Mohegan Sun beefs up suit over Boston-area casino license
Mohegan Sun renewed its attack Wednesday on Massachusetts gaming regulators’ 2014 awarding of the sole Boston-area casino license to Wynn Resorts, a decision that eventually led to Encore Boston Harbor’s June opening in Everett.
Encore, its gaming revenues lagging projections, announced a shakeup of top management Wednesday, with Robert DeSalvio, a former Foxwoods Resort Casino executive, stepping down as president.
Mohegan, which lost out to Wynn in a two-way competition for the coveted license, filed an amended lawsuit that repeats its claim that the Massachusetts Gaming Commission botched the original application process and alleges the panel compounded the misstep by failing to revoke Wynn’s license after investigating sexual misconduct allegations against Steve Wynn, the company’s namesake and former chairman.
After hearing oral arguments, a state Superior Court judge ruled Tuesday in Boston that Mohegan Sun was entitled to amend its original suit.
“To be clear, Mohegan does not seek any judgment from this Court either directing the Commission to grant Mohegan the Region A Category 1 License or otherwise granting Mohegan a gaming license,” the suit says. “Rather, all Mohegan seeks is the overturn of the license grant to Wynn ... after which Mohegan would seek a fair hearing and opportunity to participate in the lawful execution of the (Gaming) Act.”
A spokesman for the Mohegan Tribe, which owns Mohegan Sun, declined to comment on the latest filing in the case.
In 2013, after unsuccessfully pursuing a casino project in western Massachusetts, Mohegan Sun proposed building a Revere casino in a partnership with the Suffolk Downs racetrack, which has since been sold. The five-member commission sided with Wynn's Everett proposal in a 3-1 vote.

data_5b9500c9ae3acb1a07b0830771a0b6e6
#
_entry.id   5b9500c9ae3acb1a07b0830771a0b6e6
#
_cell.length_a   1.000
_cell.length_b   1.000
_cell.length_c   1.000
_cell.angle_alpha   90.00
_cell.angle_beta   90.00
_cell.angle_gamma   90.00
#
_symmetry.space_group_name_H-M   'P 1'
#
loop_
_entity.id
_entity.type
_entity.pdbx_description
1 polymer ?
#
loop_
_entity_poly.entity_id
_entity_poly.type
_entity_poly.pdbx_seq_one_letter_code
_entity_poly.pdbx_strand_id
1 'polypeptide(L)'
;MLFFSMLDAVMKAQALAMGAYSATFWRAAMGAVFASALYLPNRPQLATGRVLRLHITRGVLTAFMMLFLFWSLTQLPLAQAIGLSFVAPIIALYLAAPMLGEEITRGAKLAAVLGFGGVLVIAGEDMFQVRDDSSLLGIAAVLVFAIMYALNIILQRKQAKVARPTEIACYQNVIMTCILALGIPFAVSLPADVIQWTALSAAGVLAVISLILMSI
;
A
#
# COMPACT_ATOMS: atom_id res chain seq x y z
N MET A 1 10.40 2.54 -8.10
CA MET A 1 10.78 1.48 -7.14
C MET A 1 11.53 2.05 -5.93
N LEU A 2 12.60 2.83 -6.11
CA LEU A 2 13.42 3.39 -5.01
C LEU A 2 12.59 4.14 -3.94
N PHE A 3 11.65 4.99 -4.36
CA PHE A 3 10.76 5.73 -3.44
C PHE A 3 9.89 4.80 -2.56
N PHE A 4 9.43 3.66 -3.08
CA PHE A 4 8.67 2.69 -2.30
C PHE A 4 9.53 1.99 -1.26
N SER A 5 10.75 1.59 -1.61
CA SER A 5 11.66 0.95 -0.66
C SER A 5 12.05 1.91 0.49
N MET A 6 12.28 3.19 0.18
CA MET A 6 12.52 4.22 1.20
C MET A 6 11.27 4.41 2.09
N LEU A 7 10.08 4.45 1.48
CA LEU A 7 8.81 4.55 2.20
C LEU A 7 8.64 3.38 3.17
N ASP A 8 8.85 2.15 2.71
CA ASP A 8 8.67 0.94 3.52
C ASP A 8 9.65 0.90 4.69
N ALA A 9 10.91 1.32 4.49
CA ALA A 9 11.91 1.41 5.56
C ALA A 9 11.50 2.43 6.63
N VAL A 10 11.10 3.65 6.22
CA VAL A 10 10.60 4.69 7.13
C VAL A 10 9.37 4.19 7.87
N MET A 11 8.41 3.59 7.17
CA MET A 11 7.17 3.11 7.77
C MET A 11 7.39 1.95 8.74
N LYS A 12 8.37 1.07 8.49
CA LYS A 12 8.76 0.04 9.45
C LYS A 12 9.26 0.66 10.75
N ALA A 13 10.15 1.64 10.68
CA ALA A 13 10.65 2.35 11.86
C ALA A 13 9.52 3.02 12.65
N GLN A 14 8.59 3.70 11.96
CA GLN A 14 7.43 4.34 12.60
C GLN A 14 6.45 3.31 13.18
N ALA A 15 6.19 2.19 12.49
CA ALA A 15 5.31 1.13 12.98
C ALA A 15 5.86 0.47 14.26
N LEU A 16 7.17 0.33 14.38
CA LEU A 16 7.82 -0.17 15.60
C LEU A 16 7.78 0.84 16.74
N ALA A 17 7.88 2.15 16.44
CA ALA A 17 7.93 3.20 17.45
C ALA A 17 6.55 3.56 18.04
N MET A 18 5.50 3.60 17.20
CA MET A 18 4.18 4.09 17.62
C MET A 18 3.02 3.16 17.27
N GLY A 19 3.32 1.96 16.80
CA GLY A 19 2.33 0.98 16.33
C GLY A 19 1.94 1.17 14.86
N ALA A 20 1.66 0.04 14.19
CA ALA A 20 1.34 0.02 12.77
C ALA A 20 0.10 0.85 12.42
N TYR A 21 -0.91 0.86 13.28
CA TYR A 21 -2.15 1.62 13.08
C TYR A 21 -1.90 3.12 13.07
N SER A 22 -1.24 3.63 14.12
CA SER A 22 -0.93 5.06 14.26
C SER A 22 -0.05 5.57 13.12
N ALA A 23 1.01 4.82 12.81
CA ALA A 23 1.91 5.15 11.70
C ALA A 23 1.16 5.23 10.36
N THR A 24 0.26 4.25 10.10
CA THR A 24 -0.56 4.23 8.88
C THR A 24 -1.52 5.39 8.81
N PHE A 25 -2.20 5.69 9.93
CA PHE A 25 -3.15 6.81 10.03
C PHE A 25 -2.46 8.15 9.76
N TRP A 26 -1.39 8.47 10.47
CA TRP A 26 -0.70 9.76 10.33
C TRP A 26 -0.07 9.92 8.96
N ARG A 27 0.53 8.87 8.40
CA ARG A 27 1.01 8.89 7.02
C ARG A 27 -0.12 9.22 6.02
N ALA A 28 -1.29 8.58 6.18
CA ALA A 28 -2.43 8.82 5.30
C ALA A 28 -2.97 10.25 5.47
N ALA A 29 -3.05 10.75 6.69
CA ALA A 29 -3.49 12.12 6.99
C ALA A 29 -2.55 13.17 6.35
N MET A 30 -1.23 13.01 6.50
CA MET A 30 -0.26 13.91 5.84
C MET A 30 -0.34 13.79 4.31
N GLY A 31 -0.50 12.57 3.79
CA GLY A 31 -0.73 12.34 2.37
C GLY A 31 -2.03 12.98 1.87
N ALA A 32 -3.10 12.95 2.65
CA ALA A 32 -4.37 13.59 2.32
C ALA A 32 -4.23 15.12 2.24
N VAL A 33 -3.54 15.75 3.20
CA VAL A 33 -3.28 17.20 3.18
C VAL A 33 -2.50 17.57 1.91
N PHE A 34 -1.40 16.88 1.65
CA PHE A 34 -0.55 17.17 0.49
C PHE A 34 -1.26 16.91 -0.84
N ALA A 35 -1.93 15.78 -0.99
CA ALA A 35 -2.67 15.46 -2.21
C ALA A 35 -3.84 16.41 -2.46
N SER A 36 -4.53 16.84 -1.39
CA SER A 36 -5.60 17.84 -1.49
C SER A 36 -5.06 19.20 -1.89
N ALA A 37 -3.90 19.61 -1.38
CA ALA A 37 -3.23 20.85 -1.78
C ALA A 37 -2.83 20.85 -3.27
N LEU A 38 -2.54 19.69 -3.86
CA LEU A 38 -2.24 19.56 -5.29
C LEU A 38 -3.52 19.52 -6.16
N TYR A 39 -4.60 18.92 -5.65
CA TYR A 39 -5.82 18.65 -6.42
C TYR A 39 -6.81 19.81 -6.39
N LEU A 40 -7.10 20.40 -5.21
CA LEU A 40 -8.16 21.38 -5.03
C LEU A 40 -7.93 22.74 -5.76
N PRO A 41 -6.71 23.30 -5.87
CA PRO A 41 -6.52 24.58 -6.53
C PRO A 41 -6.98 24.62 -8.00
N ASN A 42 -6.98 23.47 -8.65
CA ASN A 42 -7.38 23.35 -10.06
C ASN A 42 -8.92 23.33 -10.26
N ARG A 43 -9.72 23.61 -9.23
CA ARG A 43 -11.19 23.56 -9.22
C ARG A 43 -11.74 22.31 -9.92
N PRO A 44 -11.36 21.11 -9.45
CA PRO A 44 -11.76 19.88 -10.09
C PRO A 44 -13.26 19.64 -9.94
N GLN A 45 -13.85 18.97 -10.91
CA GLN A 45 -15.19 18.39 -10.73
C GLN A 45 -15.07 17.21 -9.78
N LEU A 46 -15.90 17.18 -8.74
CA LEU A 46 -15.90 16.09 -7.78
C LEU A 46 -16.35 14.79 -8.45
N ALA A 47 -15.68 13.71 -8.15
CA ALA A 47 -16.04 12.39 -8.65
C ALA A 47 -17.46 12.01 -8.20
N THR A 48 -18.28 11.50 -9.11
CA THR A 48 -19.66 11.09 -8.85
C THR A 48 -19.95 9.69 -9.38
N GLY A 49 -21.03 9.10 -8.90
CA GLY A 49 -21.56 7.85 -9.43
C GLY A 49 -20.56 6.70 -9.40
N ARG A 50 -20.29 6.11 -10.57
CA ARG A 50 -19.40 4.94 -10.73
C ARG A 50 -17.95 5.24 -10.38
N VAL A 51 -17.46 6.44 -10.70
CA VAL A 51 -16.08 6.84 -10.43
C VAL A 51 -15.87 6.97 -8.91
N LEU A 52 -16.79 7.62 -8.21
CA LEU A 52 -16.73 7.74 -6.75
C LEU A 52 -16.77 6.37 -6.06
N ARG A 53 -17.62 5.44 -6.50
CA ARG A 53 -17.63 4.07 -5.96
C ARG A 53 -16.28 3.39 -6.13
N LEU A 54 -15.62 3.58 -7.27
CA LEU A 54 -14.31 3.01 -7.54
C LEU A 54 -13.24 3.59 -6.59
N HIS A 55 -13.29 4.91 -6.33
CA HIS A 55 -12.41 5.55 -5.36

Legal and gaming experts have given the Mohegan suit little chance of succeeding, particularly with Encore, a $2.6 billion resort casino, open and operating for more than three months. Through September, Encore has generated nearly $167 million in gaming revenue, with table-games revenue outstripping that of slot machines. Given its current earnings pace, Encore could fall well short of the more than $800 million in gaming revenue Wynn projected it would generate annually.
DeSalvio, who spent a decade at Foxwoods before leaving in 2006, chose to resign, according to a statement by Matt Maddox, Wynn Resorts’ chief executive officer. Brian Gullbrants, who most recently led hotel and food-and-beverage operations at Encore, was named to succeed DeSalvio.
Mohegan’s amended suit alleges that the gaming commission’s decision in April to uphold its earlier finding that Wynn Resorts was "suitable” to hold a gaming license was “arbitrary, capricious and an abuse of discretion.”
The commission’s review of Wynn Resorts’ suitability followed a Wall Street Journal report in January 2018 of allegations against Steve Wynn, including his 2005 payment of a $7.5 million out-of-court settlement to an employee who had accused him of sexual misconduct. Casino regulators in Nevada, where Wynn Resorts has long operated, also began investigating Steve Wynn, who soon resigned from Wynn Resorts and divested himself of all holdings in the company.
After a probe that lasted more than a year, the Massachusetts commission fined Wynn Resorts $35 million and fined Maddox $500,000 for transgressions related to Wynn Resorts’ mishandling of workplace sexual misconduct allegations, but concluded the company deserved to keep its license.
The findings followed the Nevada Gaming Control Board’s decision to levy a $20 million fine against Wynn Resorts, which it allowed to keep operating in Nevada. Earlier this week, the board sought to permanently ban Steve Wynn from the casino industry.
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